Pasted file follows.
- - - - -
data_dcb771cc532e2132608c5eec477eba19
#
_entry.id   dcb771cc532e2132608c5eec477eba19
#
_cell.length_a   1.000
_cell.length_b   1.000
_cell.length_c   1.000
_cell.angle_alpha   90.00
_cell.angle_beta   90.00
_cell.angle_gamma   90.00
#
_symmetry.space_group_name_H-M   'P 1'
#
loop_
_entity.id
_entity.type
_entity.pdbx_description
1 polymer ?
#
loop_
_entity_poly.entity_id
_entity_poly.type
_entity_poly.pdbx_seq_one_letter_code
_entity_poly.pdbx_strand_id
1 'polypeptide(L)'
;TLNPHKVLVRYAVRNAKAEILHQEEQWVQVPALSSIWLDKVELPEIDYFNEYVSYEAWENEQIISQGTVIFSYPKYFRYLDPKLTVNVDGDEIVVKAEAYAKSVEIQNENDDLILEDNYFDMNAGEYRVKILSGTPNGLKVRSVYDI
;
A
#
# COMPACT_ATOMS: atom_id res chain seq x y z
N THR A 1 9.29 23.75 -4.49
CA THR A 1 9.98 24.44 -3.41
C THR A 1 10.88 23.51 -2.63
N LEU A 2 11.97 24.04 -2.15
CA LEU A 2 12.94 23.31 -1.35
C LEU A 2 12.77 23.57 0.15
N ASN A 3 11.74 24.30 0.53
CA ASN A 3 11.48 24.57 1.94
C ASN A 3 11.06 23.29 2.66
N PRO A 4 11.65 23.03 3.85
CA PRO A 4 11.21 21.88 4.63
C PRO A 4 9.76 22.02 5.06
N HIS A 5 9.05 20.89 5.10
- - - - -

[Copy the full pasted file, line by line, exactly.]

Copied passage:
data_dcb771cc532e2132608c5eec477eba19
#
_entry.id   dcb771cc532e2132608c5eec477eba19
#
_cell.length_a   1.000
_cell.length_b   1.000
_cell.length_c   1.000
_cell.angle_alpha   90.00
_cell.angle_beta   90.00
_cell.angle_gamma   90.00
#
_symmetry.space_group_name_H-M   'P 1'
#
loop_
_entity.id
_entity.type
_entity.pdbx_description
1 polymer ?
#
loop_
_entity_poly.entity_id
_entity_poly.type
_entity_poly.pdbx_seq_one_letter_code
_entity_poly.pdbx_strand_id
1 'polypeptide(L)'
;TLNPHKVLVRYAVRNAKAEILHQEEQWVQVPALSSIWLDKVELPEIDYFNEYVSYEAWENEQIISQGTVIFSYPKYFRYLDPKLTVNVDGDEIVVKAEAYAKSVEIQNENDDLILEDNYFDMNAGEYRVKILSGTPNGLKVRSVYDI
;
A
#
# COMPACT_ATOMS: atom_id res chain seq x y z
N THR A 1 9.29 23.75 -4.49
CA THR A 1 9.98 24.44 -3.41
C THR A 1 10.88 23.51 -2.63
N LEU A 2 11.97 24.04 -2.15
CA LEU A 2 12.94 23.31 -1.35
C LEU A 2 12.77 23.57 0.15
N ASN A 3 11.74 24.30 0.53
CA ASN A 3 11.48 24.57 1.94
C ASN A 3 11.06 23.29 2.66
N PRO A 4 11.65 23.03 3.85
CA PRO A 4 11.21 21.88 4.63
C PRO A 4 9.76 22.02 5.06
N HIS A 5 9.05 20.89 5.10